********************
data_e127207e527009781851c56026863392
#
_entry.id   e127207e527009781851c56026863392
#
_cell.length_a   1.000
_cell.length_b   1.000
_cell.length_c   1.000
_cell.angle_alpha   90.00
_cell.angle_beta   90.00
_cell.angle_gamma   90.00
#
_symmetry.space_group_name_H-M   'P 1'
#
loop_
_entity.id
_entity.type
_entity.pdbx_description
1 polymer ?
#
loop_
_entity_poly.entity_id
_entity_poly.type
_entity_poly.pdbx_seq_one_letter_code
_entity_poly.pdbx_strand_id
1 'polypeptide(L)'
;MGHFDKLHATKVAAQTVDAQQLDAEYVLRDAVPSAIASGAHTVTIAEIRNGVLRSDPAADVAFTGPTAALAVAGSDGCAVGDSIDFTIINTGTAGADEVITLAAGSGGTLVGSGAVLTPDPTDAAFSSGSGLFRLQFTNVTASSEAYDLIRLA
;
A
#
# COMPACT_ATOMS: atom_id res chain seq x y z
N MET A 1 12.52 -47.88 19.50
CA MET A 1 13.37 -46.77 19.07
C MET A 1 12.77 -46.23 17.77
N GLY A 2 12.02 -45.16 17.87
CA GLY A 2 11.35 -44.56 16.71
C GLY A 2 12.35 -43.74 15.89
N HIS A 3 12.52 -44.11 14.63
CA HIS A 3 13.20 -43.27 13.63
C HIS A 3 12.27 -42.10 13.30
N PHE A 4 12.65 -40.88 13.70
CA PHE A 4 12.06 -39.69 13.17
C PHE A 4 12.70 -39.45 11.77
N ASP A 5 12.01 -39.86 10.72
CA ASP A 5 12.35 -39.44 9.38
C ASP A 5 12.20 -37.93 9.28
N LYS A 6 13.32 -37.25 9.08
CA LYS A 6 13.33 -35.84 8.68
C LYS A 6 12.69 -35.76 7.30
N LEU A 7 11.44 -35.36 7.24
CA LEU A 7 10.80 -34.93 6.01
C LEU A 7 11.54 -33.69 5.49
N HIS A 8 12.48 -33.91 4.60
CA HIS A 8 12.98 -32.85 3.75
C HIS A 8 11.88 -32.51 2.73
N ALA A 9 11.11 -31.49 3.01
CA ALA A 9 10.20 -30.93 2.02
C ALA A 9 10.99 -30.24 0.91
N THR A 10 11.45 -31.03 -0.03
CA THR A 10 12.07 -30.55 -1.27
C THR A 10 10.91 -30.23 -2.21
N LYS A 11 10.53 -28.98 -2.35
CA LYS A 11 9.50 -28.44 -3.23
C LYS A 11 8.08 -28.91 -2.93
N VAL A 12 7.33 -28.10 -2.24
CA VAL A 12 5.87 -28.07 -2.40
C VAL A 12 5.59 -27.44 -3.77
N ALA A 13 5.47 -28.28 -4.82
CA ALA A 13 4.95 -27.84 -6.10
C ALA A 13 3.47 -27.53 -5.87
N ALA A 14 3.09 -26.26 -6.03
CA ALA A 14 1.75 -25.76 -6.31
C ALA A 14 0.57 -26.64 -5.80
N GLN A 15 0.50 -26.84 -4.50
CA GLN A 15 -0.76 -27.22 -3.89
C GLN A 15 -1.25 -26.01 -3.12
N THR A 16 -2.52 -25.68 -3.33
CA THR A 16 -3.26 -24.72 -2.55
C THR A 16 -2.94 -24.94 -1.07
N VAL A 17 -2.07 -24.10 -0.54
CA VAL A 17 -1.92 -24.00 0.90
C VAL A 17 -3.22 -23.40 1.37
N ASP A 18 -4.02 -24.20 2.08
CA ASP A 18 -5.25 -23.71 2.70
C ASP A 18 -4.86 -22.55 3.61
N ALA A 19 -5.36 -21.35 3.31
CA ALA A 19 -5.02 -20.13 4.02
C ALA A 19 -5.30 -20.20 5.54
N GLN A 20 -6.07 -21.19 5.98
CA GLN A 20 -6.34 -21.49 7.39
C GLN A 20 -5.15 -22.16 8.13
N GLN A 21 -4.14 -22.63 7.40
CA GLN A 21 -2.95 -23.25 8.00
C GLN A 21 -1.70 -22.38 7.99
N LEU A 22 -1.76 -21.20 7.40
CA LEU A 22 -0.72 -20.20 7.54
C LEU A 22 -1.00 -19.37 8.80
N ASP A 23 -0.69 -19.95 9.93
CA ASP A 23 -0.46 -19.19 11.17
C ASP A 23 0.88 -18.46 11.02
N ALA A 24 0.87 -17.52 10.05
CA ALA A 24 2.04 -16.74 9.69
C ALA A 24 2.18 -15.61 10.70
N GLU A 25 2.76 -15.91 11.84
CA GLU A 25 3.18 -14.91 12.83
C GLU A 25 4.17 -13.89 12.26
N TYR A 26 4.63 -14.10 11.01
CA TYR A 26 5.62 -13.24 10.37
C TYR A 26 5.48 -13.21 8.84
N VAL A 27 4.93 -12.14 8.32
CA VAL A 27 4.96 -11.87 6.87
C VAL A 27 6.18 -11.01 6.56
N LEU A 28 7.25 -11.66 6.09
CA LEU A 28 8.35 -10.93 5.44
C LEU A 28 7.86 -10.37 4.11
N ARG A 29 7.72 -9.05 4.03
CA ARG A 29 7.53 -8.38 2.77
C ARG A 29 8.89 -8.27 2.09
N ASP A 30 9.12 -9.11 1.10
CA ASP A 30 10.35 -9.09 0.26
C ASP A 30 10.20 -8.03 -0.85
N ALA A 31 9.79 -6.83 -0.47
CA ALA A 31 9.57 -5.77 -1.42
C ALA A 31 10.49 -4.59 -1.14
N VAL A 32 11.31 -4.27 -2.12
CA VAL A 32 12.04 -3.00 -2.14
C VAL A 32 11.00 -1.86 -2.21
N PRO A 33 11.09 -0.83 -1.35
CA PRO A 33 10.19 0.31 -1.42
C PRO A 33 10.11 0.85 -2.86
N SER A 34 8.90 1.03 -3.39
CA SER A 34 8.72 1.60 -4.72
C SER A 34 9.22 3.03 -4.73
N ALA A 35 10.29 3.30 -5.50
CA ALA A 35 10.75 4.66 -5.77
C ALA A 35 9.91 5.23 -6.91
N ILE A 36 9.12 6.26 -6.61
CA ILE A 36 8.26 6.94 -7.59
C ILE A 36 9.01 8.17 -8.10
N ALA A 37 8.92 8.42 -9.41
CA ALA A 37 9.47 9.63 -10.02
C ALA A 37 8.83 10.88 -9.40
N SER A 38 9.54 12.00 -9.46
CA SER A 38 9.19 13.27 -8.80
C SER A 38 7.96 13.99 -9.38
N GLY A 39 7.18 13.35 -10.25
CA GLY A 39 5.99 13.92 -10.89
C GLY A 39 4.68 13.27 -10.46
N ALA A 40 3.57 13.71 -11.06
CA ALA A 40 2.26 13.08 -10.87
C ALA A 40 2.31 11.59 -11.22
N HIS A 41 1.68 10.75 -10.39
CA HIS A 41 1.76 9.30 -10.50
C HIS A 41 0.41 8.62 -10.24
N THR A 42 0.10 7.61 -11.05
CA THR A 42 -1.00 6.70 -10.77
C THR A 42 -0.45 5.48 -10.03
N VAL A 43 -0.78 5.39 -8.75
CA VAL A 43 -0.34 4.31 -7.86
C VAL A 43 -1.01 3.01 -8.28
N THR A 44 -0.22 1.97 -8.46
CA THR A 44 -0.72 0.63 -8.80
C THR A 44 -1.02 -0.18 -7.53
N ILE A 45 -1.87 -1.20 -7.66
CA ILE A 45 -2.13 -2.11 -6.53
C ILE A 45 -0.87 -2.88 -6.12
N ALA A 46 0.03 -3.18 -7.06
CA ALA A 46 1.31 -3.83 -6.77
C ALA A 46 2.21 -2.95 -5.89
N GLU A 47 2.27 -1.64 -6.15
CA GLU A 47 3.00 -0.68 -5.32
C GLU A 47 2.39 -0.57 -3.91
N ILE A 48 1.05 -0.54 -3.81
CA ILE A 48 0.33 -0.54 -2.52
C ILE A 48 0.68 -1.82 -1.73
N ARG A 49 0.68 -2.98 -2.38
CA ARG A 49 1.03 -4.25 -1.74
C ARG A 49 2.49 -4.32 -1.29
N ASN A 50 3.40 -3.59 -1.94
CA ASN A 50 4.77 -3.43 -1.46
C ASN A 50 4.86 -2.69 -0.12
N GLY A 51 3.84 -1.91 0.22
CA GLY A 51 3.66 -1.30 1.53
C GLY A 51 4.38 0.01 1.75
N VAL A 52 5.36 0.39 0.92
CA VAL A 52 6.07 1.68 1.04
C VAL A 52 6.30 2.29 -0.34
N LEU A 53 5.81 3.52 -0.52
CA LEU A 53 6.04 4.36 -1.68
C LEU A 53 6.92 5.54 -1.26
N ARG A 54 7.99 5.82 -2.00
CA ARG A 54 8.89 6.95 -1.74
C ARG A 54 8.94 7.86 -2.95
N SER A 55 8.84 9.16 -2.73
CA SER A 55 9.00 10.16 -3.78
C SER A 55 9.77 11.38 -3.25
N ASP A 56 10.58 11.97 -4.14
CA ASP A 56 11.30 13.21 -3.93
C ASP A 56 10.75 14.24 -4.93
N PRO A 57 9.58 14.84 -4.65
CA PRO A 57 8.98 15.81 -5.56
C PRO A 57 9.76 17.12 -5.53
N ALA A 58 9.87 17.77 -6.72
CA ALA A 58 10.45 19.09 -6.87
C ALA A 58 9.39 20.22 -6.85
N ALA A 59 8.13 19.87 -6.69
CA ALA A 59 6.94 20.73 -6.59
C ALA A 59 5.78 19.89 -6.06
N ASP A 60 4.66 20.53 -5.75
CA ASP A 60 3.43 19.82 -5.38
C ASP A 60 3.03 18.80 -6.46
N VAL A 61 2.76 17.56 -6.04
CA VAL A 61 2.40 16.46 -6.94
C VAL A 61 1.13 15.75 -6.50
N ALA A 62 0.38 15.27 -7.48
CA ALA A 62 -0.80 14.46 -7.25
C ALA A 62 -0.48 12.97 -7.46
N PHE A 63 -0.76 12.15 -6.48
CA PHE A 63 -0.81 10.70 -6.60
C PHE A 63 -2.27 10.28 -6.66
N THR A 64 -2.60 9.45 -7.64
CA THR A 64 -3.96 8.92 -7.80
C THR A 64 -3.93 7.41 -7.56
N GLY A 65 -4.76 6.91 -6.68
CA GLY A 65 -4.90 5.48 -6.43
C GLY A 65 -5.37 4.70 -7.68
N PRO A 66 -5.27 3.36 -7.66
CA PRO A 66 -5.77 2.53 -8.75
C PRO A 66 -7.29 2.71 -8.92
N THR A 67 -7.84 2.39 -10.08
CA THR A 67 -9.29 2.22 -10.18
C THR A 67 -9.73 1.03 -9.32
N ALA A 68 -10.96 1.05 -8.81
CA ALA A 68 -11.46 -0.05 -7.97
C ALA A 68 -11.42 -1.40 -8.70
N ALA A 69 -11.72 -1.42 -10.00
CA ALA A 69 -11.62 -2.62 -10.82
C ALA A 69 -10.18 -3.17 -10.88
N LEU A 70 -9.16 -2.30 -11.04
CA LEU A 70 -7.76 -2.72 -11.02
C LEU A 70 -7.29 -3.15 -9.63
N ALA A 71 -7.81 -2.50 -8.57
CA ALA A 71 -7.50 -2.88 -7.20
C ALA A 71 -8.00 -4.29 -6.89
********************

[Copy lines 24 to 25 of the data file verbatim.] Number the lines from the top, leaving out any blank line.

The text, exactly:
_entity_poly.pdbx_strand_id
1 'polypeptide(L)'